So here you are, at the beginning of the new year, that time when once again you tell yourself you’re going to start eating healthy food. If you’re going to succeed at this, you need more than a resolution. You need a plan, commitment and dedication to see it through.
First, take stock of your present condition. Where are you diet-wise and how did you get here? A year from now, where do you want to be? In two years? How will you get there? If you’re so busy with life that you eat mostly processed foods, you have to recognize and accept the need to make some non-food changes to eat healthy. If you can’t or don’t cook, how will you break your dependency on such foods?
Do you have the dedication to eliminate all the “disablers”? How will you measure your progress? To make this work, you must be honest with yourself and assume responsibility for what you eat.
Think of your body as a automobile engine. When given the right fuel and simple maintenance, the engine runs well. When fed the wrong fuel, when basic maintenance is overlooked, the performance suffers for it. It’s a simple principal but a necessary one to grasp if you’re to succeed.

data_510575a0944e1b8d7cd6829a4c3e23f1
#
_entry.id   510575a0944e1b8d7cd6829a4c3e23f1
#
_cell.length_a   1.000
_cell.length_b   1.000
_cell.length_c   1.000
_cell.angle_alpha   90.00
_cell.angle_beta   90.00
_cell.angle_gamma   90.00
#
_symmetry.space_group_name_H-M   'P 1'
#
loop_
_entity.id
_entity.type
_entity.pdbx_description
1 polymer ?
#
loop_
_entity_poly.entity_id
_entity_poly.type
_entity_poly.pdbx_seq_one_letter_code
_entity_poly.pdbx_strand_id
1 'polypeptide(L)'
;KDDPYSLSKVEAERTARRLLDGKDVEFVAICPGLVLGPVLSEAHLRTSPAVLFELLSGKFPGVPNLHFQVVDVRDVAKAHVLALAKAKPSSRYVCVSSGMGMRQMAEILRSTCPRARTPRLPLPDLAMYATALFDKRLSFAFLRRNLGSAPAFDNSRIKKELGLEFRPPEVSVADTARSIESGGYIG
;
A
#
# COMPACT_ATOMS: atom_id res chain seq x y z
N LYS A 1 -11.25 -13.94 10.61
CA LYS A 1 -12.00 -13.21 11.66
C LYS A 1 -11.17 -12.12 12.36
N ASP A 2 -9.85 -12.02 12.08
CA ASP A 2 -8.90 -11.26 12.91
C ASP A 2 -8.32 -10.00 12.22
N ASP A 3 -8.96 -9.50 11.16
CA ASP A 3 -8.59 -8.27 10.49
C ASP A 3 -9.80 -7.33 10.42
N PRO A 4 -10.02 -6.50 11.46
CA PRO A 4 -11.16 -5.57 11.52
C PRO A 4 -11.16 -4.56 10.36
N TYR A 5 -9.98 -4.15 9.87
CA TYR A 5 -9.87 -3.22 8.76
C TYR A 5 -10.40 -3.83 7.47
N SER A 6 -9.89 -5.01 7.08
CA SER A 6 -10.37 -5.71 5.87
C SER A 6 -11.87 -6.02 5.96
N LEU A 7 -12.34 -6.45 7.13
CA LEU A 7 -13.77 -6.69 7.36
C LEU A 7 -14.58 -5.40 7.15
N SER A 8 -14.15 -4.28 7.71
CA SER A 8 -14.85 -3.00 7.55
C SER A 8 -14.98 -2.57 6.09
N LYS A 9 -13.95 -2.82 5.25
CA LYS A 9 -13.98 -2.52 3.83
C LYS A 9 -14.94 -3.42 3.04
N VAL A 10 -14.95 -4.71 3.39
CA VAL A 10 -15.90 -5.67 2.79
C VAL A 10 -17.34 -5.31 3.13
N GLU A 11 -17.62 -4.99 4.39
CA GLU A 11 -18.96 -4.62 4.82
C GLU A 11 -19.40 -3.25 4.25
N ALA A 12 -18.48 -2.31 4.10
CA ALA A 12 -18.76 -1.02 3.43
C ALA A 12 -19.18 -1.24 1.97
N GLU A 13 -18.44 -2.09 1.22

Unlike dieting, healthy eating is behavior modification. It’s a lifestyle change that’s long term. Remembering that will help you reduce the stress found with traditional dieting. The less stress, the more success.
Two things to consider here for success: what you eat and how much you eat. Processed foods and “Super Sizing” are two of the worst things to happen to the American diet. A diet of processed and restaurant foods is one with too many additives, chemicals, preservatives, too much sodium and fat.
Eating in a restaurant, be it fast-food or fine dining, until we’re “full” only compounds the problem. By the time you feel full, you’ve eaten far too much food. To eat healthy, you need to change how you eat. You need to change your relationship with food. No diet can do that, only you can do that.
Next post: Building the perfect pantry.
Kent McDonald is a Certified Personal Chef, living and working in Phoenix, AZ. (c) All Rights Reserved 2009